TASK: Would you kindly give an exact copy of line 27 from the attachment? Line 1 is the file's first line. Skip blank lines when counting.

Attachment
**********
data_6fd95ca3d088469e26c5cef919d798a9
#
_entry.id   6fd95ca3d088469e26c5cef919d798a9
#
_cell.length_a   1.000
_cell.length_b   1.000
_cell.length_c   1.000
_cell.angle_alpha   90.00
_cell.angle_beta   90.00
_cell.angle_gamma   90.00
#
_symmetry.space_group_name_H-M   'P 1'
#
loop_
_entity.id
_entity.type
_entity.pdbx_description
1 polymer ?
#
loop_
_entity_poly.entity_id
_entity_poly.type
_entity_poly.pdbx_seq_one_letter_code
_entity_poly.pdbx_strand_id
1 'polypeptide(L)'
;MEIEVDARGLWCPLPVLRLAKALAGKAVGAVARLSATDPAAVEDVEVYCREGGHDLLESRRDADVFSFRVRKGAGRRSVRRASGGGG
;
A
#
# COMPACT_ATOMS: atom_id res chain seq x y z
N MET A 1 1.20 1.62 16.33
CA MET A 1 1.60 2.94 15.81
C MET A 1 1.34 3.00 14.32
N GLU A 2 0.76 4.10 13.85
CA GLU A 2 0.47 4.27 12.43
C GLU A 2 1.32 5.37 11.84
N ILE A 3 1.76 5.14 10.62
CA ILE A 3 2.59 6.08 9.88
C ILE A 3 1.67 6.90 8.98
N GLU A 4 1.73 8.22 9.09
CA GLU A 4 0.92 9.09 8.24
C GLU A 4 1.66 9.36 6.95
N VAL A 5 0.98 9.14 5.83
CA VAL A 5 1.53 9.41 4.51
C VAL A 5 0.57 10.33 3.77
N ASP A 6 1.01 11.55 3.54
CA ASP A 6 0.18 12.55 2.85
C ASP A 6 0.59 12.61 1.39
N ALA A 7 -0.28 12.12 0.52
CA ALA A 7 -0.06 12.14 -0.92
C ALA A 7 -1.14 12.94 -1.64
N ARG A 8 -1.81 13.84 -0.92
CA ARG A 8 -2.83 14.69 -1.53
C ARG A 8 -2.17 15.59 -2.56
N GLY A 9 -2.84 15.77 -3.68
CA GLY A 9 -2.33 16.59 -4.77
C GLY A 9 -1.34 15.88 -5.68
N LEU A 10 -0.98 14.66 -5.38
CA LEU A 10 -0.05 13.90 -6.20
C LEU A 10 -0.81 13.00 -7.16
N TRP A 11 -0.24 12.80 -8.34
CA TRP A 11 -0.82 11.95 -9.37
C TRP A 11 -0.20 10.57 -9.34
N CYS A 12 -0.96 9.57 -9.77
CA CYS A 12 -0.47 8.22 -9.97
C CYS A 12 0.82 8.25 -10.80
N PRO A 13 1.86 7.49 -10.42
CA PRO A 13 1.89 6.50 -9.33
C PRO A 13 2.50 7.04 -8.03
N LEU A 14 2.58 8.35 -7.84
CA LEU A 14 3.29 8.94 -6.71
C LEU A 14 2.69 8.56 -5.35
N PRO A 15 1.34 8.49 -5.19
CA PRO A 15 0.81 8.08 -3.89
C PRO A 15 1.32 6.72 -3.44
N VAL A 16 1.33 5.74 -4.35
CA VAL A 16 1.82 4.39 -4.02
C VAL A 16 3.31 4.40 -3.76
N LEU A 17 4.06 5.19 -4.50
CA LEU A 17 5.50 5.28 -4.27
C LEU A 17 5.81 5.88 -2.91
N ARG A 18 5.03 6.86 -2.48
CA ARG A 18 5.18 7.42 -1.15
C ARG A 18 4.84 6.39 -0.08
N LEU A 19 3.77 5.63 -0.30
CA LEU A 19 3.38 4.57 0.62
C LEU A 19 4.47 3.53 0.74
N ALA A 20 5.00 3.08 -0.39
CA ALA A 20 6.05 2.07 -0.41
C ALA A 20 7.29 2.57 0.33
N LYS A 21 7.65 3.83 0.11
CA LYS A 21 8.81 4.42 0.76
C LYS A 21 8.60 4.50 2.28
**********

;